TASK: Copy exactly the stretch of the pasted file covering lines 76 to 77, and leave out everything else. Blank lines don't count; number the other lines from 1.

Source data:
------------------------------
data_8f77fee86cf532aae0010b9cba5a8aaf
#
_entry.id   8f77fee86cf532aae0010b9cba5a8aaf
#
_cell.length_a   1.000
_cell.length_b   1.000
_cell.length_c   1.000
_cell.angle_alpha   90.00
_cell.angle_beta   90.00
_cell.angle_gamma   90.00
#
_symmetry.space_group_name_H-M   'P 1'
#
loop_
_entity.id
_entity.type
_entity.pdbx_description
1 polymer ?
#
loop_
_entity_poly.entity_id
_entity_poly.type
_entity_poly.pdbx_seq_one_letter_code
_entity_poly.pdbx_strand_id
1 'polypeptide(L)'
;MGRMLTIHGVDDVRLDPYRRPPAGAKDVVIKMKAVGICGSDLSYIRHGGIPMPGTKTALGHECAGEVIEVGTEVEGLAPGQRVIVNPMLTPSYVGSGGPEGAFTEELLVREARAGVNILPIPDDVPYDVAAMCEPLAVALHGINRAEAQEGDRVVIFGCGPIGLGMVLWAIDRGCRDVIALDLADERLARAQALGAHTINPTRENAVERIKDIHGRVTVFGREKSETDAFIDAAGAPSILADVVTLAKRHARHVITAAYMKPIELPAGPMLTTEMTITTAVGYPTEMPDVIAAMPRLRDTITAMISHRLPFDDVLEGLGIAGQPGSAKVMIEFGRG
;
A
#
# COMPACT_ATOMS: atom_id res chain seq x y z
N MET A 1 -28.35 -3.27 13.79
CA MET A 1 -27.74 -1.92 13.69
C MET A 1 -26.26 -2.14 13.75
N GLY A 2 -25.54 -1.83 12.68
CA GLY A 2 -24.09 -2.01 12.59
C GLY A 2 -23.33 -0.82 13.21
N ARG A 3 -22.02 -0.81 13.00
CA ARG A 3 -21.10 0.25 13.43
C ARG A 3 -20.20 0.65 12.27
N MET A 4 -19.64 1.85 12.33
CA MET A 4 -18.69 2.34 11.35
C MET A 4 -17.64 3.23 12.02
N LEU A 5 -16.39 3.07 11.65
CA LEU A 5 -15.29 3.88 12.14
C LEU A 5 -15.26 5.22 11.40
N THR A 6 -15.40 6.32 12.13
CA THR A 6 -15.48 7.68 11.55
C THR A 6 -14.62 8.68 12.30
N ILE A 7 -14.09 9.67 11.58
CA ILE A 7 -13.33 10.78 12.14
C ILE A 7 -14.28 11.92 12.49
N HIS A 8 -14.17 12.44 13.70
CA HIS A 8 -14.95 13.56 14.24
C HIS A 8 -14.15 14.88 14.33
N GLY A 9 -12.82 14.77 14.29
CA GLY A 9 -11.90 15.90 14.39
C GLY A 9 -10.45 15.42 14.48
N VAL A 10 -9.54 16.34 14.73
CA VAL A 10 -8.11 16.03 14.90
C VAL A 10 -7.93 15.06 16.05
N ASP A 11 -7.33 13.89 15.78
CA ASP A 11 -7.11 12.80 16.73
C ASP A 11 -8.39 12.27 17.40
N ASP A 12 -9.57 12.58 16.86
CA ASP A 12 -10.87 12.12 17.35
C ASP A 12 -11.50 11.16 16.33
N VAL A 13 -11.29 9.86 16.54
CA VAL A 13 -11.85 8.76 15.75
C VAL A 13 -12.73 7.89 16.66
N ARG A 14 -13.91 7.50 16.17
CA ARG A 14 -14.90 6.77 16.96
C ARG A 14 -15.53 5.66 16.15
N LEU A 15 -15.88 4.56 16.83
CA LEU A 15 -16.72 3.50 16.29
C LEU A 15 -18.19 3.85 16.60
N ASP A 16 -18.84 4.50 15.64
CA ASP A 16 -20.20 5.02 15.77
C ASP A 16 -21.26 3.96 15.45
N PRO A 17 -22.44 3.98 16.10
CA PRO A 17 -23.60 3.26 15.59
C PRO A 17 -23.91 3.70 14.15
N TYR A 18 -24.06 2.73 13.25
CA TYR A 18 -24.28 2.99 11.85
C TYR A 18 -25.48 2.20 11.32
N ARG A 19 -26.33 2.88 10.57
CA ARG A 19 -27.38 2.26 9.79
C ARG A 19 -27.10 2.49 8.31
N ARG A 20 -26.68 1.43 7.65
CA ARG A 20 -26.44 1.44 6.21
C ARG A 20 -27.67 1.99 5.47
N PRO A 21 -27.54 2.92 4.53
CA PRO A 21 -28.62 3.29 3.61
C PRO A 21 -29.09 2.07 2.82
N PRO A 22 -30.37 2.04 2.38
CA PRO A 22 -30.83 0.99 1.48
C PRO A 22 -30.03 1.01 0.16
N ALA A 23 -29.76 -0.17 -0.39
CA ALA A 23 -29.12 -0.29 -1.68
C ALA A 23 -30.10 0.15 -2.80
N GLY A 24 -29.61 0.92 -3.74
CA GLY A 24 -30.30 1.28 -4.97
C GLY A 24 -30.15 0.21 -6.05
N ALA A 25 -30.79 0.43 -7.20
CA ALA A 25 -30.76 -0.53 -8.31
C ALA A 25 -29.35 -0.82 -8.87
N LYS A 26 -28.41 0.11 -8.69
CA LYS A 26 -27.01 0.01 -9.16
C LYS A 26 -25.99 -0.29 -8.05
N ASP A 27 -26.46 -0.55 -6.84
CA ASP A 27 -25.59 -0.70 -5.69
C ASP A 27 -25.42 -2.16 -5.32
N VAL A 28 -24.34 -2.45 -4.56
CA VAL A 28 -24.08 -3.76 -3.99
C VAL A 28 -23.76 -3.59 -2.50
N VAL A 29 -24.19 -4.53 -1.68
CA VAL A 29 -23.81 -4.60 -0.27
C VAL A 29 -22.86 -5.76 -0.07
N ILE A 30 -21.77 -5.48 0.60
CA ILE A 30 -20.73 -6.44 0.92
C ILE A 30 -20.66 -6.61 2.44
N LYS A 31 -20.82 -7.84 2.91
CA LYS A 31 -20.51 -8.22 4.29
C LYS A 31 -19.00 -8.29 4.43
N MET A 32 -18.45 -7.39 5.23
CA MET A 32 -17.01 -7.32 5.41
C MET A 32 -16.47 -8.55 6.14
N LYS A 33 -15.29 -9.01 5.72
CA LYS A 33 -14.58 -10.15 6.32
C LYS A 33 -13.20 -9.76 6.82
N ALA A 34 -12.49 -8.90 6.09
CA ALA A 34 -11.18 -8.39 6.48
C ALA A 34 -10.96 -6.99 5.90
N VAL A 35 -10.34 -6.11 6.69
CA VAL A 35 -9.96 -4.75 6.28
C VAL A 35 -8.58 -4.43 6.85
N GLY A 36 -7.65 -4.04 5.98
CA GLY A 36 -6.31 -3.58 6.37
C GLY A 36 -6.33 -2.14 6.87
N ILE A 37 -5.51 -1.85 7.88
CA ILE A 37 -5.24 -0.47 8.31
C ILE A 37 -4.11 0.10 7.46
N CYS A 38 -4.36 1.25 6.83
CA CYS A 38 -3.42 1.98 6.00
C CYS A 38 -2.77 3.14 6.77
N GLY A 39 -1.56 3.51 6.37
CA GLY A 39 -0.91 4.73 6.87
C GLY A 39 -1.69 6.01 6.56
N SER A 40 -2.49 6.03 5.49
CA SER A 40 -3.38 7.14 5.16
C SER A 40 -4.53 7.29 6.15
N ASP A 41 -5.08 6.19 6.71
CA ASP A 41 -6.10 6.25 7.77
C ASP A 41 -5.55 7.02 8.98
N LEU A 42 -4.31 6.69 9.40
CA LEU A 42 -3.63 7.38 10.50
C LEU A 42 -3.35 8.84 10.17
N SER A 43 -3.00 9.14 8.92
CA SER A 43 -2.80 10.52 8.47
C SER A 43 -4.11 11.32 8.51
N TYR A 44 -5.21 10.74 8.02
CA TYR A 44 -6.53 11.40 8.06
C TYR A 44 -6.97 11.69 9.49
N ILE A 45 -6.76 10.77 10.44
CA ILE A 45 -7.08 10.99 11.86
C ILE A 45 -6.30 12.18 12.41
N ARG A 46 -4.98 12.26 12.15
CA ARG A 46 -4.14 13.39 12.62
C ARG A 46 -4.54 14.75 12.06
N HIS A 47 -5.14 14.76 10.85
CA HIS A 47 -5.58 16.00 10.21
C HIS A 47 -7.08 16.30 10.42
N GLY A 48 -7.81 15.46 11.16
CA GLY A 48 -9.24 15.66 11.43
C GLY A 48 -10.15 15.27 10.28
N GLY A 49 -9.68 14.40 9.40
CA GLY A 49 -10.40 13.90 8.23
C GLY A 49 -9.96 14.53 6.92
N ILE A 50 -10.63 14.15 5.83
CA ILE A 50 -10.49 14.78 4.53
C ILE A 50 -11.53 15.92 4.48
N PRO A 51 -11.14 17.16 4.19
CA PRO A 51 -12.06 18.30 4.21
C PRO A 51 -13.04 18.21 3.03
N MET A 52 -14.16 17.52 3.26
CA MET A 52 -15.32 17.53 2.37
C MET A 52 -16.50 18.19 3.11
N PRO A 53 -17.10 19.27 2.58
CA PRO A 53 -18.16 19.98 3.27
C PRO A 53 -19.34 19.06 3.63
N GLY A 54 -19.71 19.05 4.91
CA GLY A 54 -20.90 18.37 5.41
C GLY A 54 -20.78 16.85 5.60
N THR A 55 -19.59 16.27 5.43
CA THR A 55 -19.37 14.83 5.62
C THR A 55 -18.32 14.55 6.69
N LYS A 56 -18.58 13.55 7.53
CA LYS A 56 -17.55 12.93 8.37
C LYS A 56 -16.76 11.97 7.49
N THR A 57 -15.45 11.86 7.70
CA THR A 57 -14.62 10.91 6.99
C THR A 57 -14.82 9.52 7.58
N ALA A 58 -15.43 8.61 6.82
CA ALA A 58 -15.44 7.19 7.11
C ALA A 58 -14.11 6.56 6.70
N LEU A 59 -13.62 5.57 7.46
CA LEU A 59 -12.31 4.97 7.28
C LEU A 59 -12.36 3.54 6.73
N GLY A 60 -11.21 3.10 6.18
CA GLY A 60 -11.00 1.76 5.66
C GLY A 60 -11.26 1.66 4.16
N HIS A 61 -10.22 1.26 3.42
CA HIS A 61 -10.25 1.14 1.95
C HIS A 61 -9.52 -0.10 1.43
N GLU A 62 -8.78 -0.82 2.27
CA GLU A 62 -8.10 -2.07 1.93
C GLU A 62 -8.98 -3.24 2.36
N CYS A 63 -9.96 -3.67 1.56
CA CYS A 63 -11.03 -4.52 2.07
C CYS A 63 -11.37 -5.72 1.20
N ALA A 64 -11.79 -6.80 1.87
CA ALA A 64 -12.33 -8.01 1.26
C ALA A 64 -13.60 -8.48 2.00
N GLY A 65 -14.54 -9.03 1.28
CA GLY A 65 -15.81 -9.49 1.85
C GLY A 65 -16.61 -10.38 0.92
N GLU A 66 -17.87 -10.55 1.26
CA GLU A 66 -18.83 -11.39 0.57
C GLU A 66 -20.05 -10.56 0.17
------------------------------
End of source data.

N ASP A 16 -18.84 4.50 15.64
CA ASP A 16 -20.20 5.02 15.77